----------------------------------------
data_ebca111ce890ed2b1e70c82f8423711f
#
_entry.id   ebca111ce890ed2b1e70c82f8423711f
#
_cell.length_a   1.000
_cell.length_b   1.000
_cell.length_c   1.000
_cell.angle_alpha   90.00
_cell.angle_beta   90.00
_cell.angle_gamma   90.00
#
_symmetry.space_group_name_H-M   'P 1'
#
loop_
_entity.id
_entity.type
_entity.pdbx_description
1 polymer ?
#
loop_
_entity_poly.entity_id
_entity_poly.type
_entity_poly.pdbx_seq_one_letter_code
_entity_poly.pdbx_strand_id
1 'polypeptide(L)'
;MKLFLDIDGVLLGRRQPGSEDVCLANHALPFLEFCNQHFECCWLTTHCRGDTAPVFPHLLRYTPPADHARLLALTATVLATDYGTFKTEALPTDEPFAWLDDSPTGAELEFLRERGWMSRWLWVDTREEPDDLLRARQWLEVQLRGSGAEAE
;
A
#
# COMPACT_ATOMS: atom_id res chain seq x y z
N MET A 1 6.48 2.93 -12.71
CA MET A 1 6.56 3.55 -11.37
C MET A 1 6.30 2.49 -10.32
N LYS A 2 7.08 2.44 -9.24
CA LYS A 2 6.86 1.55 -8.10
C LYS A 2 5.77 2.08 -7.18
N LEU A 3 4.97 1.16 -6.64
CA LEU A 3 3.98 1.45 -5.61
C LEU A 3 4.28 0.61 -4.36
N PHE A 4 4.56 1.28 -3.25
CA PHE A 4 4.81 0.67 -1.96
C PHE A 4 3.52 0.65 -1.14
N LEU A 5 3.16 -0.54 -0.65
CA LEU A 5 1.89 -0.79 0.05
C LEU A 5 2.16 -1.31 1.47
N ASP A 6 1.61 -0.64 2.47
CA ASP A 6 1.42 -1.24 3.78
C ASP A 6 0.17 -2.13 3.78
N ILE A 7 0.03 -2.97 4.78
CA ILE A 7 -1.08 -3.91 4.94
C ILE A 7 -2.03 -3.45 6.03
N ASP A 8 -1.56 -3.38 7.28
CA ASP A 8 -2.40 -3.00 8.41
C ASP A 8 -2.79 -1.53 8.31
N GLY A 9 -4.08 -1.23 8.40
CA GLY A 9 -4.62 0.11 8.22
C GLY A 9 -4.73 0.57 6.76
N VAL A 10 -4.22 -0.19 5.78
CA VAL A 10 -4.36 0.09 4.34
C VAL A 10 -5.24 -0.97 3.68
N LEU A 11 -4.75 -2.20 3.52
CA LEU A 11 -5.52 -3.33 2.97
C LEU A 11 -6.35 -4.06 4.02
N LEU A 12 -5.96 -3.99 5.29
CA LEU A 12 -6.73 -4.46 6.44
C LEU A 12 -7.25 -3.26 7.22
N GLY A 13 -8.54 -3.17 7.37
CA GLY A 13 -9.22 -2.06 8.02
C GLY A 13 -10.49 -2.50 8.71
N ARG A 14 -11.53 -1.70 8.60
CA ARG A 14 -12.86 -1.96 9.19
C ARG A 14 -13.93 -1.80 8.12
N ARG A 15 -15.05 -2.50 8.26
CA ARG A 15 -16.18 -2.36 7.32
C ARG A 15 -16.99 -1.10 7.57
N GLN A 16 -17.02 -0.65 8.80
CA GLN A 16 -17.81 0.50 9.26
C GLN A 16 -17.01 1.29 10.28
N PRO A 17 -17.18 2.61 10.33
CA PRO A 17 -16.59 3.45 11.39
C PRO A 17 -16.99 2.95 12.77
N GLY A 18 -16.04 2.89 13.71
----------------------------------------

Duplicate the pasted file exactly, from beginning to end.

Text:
data_ebca111ce890ed2b1e70c82f8423711f
#
_entry.id   ebca111ce890ed2b1e70c82f8423711f
#
_cell.length_a   1.000
_cell.length_b   1.000
_cell.length_c   1.000
_cell.angle_alpha   90.00
_cell.angle_beta   90.00
_cell.angle_gamma   90.00
#
_symmetry.space_group_name_H-M   'P 1'
#
loop_
_entity.id
_entity.type
_entity.pdbx_description
1 polymer ?
#
loop_
_entity_poly.entity_id
_entity_poly.type
_entity_poly.pdbx_seq_one_letter_code
_entity_poly.pdbx_strand_id
1 'polypeptide(L)'
;MKLFLDIDGVLLGRRQPGSEDVCLANHALPFLEFCNQHFECCWLTTHCRGDTAPVFPHLLRYTPPADHARLLALTATVLATDYGTFKTEALPTDEPFAWLDDSPTGAELEFLRERGWMSRWLWVDTREEPDDLLRARQWLEVQLRGSGAEAE
;
A
#
# COMPACT_ATOMS: atom_id res chain seq x y z
N MET A 1 6.48 2.93 -12.71
CA MET A 1 6.56 3.55 -11.37
C MET A 1 6.30 2.49 -10.32
N LYS A 2 7.08 2.44 -9.24
CA LYS A 2 6.86 1.55 -8.10
C LYS A 2 5.77 2.08 -7.18
N LEU A 3 4.97 1.16 -6.64
CA LEU A 3 3.98 1.45 -5.61
C LEU A 3 4.28 0.61 -4.36
N PHE A 4 4.56 1.28 -3.25
CA PHE A 4 4.81 0.67 -1.96
C PHE A 4 3.52 0.65 -1.14
N LEU A 5 3.16 -0.54 -0.65
CA LEU A 5 1.89 -0.79 0.05
C LEU A 5 2.16 -1.31 1.47
N ASP A 6 1.61 -0.64 2.47
CA ASP A 6 1.42 -1.24 3.78
C ASP A 6 0.17 -2.13 3.78
N ILE A 7 0.03 -2.97 4.78
CA ILE A 7 -1.08 -3.91 4.94
C ILE A 7 -2.03 -3.45 6.03
N ASP A 8 -1.56 -3.38 7.28
CA ASP A 8 -2.40 -3.00 8.41
C ASP A 8 -2.79 -1.53 8.31
N GLY A 9 -4.08 -1.23 8.40
CA GLY A 9 -4.62 0.11 8.22
C GLY A 9 -4.73 0.57 6.76
N VAL A 10 -4.22 -0.19 5.78
CA VAL A 10 -4.36 0.09 4.34
C VAL A 10 -5.24 -0.97 3.68
N LEU A 11 -4.75 -2.20 3.52
CA LEU A 11 -5.52 -3.33 2.97
C LEU A 11 -6.35 -4.06 4.02
N LEU A 12 -5.96 -3.99 5.29
CA LEU A 12 -6.73 -4.46 6.44
C LEU A 12 -7.25 -3.26 7.22
N GLY A 13 -8.54 -3.17 7.37
CA GLY A 13 -9.22 -2.06 8.02
C GLY A 13 -10.49 -2.50 8.71
N ARG A 14 -11.53 -1.70 8.60
CA ARG A 14 -12.86 -1.96 9.19
C ARG A 14 -13.93 -1.80 8.12
N ARG A 15 -15.05 -2.50 8.26
CA ARG A 15 -16.18 -2.36 7.32
C ARG A 15 -16.99 -1.10 7.57
N GLN A 16 -17.02 -0.65 8.80
CA GLN A 16 -17.81 0.50 9.26
C GLN A 16 -17.01 1.29 10.28
N PRO A 17 -17.18 2.61 10.33
CA PRO A 17 -16.59 3.45 11.39
C PRO A 17 -16.99 2.95 12.77
N GLY A 18 -16.04 2.89 13.71